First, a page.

It’s difficult to gauge the performance of news media during a Trump administration.
On the one hand, you’d be hard pressed to find a president whose missteps and contradictions are so quickly and clearly pointed out. Americans know more about health care, tax reform and immigration policy than any American public before it. Quick: you know the name Betsy Devos, right? Now name another education secretary, of any administration, in American history.
So it’s hard to argue the press has not made us a more informed populous. The question is what do we do with all that information.
Certainly, television news does not know. This week, MSNBC aired a story on how new polls suggest that Donald Trump would have beaten Hillary Clinton if the presidential election were held today.
When you get into hypothetical journalism to fill a 24-hour news cycle, you’re screwed. Why not a piece on who could milk a goat faster? And interesting that the network would tout another election poll, which proved about as accurate as Miss Cleo after a bender. I’m surprised the network didn’t hawk the story with a teaser that said: “Remember those inaccurate home-phone polls of last year? Well there’s a new study out…”
Instead, and thankfully, late night TV has taken on the role as participatory journalist. And while Stephen Colbert may live to regret saying that Trump’s mouth as a “cock holster for Vladimir Putin,” other outlets are scoring with political coverage that is more observational than offensive.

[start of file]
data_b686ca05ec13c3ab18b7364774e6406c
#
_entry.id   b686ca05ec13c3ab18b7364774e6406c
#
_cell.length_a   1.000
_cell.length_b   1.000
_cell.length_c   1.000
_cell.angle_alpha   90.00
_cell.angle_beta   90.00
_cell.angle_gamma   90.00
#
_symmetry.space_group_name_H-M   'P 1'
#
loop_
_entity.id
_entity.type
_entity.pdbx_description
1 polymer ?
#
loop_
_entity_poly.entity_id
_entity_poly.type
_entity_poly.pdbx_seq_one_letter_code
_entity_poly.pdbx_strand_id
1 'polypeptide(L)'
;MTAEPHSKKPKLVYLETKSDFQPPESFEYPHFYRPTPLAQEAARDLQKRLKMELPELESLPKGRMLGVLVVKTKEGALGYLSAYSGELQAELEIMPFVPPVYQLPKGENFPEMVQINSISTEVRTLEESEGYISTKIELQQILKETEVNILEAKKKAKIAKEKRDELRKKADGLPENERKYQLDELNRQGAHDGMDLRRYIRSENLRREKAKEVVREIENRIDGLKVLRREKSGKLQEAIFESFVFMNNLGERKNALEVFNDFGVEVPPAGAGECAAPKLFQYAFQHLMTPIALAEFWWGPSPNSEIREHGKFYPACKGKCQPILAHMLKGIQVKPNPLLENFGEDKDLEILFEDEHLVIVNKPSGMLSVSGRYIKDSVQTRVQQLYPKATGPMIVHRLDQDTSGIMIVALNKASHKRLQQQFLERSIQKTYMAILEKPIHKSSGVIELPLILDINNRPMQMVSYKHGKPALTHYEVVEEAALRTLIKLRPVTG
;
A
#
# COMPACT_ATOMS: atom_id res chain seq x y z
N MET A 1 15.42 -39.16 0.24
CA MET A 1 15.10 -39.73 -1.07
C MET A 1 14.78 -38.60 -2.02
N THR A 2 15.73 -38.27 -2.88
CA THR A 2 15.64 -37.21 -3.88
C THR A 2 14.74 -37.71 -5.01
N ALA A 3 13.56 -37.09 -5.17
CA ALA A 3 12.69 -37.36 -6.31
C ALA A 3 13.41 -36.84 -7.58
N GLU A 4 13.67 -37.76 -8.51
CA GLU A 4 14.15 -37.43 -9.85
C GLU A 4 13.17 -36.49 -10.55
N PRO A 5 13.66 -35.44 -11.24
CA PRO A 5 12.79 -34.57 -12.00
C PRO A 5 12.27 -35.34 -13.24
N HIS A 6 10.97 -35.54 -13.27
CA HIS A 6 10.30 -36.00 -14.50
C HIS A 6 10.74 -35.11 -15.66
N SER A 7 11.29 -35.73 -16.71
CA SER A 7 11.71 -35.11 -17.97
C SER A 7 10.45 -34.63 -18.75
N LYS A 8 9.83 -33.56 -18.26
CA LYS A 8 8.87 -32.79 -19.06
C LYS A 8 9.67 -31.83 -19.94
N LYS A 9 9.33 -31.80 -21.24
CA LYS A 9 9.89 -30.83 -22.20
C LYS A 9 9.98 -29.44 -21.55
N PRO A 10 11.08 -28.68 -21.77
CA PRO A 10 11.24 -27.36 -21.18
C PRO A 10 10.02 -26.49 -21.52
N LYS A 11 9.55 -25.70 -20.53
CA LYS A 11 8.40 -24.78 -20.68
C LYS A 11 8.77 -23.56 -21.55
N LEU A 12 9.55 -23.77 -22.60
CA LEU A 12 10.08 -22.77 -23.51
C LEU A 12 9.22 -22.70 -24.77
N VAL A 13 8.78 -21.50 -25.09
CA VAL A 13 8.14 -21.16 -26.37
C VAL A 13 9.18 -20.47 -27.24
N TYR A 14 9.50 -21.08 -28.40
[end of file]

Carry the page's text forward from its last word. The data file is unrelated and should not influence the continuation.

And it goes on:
Take The Daily Show with Trevor Noah, a show that has improved by leaps and bounds over last year’s rocky debut. Earlier in the year, as Sean Spicer brought a stack of files to a press conference to show all the work his boss was putting into the job, it a Daily Show clip demonstrated there was nary a label on a single file.
And this week, Noah scored with a smart look at the Congressional response to United Airlines forcibly removing an overbooked passenger. He played clip after clip of lawmakers complaining about the discomfort of air travel. One compared it to riding on a “civil rights bus.”
Noah rightfully lost his shit, noting that over the same weekend, three black motorists were shot. But no Congressional hearing. So he an anchor Roy Wood Jr. introduced a genius idea to protect black pedestrians: A sandwich board shaped like a 747.
But it was Seth Meyers (the heir apparent to Jon Stewart) who got off the best shot: “The House of Representatives narrowly passed the repeal of Obamacare Thursday. Also narrowly passing: Grandma.”
Journalism isn’t dead. It’s just practicing its stand-up.
And now, that:
- Iran has the highest rate of nose surgery in the world per capita, since the mandatory hijab tend to highlight the female face.
- Cinco de Mayo is not that important in Mexico and is mainly celebrated only in the state of Puebla.
- An anonymous serial killer was arrested in 2005 after sending a floppy disk with his name and church stored on it. He asked police if they could trace a floppy disk and they said “no.”
- Wasp used to be “waps,” while bird used to be “brid” and horse used to be “hros.” Pronunciation errors made the English language what it is today.
- The English language has 3,000 words for “drunk.”
- 70% of people will live in cities by 2050.
- There are 1,459 people in Peru named after Star Wars characters.